By Paisley Kirkpatrick
Everyone likes to be entertained. The arrival of a theatrical troupe or a famous personality has always been exciting, and the early days of the West were no exception. Entertainers were always a welcome sight, especially in the mining towns and camps of the Mother Lode where the audience was mostly masculine. The miners wanted pleasing performers, and they were happy to reward them.
The early entertainers were a hardy group. They traveled long, uncomfortable miles over rugged mountains, dangerous trails, and arid deserts to see the glitter of gold and to achieve fame.
Once the actors and actresses reached their destination, they often had to perform under primitive conditions. There were no dressing rooms or sanitary facilities. Many times their stage would be the floor of a blacksmith’s shop with a wagon canvas for a curtain. They would appear in a tent, schoolroom, or a saloon. The orchestra was usually a flute, violin, and guitar played by musicians who had never read a note.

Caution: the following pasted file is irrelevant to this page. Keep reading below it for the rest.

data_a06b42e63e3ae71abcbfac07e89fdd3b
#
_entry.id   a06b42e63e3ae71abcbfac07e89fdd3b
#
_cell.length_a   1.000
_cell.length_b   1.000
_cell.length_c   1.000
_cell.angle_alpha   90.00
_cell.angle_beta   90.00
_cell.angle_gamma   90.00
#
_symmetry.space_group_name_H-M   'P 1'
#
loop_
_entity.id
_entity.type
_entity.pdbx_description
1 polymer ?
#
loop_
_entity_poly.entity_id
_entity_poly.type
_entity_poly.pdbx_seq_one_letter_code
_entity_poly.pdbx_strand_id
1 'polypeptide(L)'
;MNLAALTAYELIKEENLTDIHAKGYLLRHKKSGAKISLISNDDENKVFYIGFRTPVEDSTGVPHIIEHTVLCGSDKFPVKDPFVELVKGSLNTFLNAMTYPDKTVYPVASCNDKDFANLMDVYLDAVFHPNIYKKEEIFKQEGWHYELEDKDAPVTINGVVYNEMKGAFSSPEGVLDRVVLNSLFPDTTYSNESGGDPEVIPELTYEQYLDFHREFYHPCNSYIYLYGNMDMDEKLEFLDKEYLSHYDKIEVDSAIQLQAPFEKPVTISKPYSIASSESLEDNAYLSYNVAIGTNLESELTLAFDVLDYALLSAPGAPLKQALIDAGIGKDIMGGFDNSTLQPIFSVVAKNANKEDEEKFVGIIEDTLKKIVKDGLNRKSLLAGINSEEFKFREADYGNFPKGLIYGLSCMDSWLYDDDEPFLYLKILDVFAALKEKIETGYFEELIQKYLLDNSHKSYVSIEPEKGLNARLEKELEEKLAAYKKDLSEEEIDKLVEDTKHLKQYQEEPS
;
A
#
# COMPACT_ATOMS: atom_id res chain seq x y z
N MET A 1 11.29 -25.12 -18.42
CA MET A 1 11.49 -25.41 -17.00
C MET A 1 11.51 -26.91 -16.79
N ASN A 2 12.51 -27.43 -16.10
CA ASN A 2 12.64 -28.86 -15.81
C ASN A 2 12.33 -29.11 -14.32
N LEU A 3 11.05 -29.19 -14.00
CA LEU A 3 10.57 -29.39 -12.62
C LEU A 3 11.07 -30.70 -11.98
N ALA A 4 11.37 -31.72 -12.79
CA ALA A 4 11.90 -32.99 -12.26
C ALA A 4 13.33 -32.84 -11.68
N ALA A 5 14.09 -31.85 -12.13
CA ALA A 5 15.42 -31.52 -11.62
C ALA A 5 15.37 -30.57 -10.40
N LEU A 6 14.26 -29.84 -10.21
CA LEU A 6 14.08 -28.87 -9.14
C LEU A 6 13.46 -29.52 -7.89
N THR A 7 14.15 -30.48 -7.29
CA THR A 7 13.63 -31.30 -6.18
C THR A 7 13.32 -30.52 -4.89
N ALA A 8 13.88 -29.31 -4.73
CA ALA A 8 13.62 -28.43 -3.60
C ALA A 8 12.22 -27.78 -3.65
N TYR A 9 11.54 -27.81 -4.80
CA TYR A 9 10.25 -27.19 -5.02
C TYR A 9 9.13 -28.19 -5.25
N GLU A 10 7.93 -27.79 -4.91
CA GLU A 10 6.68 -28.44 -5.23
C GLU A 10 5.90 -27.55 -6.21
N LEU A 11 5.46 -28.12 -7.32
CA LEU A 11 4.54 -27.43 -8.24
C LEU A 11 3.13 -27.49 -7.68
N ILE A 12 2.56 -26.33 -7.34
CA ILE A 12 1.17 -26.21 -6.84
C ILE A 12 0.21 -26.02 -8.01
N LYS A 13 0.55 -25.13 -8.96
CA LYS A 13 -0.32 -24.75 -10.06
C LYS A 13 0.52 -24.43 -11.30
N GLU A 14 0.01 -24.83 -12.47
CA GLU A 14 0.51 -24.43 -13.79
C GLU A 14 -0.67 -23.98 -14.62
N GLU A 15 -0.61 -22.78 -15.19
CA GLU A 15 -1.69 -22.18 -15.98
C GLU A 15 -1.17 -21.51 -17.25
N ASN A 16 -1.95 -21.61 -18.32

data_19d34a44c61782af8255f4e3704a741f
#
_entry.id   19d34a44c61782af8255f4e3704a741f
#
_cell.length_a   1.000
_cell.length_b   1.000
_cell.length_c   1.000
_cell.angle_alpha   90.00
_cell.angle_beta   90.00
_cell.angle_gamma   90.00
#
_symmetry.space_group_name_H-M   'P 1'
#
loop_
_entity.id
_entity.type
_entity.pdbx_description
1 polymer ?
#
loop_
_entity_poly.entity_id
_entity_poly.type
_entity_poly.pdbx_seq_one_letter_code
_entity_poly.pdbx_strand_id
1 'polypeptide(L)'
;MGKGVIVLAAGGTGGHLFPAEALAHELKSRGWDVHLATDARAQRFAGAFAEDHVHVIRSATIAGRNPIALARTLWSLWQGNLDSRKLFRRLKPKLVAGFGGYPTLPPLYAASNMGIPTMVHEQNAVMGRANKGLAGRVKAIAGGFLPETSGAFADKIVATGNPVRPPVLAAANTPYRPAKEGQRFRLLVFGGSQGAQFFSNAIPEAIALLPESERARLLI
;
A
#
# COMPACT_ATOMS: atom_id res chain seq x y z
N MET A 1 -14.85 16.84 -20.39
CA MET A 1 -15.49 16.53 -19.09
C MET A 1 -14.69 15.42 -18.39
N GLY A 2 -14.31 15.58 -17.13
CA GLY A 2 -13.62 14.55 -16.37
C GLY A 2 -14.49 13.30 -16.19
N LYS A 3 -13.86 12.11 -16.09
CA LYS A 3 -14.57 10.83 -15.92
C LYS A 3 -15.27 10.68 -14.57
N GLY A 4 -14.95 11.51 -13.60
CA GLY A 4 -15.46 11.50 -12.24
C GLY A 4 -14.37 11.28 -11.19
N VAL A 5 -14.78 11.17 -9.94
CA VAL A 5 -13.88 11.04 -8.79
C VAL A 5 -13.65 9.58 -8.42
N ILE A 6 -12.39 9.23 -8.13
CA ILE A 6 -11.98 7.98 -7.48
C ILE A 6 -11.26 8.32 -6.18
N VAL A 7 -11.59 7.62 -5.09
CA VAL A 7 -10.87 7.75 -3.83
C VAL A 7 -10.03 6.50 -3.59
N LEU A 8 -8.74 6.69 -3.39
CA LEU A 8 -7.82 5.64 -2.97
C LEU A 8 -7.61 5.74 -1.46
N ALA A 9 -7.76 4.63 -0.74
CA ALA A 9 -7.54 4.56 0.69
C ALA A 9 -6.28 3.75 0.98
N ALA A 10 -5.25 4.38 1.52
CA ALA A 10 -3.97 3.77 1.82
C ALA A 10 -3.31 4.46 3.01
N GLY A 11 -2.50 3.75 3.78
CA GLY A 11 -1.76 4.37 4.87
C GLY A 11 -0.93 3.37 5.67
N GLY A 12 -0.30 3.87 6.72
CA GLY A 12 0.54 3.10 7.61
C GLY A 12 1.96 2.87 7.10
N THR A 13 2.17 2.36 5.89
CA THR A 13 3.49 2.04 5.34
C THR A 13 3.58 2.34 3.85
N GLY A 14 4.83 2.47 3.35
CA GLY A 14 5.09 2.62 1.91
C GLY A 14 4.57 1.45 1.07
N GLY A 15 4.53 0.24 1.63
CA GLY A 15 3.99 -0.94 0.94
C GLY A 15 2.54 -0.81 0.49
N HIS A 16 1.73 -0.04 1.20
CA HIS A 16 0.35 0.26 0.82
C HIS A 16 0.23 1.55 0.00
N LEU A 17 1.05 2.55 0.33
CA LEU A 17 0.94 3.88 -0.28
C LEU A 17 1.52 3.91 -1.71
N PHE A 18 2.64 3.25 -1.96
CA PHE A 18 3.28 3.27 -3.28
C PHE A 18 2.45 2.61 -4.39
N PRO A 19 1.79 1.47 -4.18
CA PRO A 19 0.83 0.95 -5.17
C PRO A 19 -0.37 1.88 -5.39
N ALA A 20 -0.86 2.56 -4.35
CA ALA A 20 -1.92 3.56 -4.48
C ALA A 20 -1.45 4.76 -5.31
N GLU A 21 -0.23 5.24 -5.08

They offered medicine shows, drama, and variety. There were special rooms with cheap decorations, where the patrons could meet an actress for a price. Many times a miner would pay $100 for a seat and toss more gold on the floor when the show was over.
In Virginia City, the Queen of the Comstock, the first theater, opened in 1860. It was called the Howard Street Theater and ladies were not admitted. Business was good so Maguire’s Opera House opened its doors in 1863. It was an opulent establishment. The auditorium was carpeted, ornate crystal chandeliers hung from the ceiling, spectators were seated upon gilt chairs and there were velvet railings for the boxes. The enthusiastic audiences were wealthy, but not necessarily elite. They came for entertainment and had the money to pay for it. The shows ranged from Adah Isaacs Menken in the “Mezeppa” to minstrels and dog fights.
Taken from Women of the Sierra by Anne Seagraves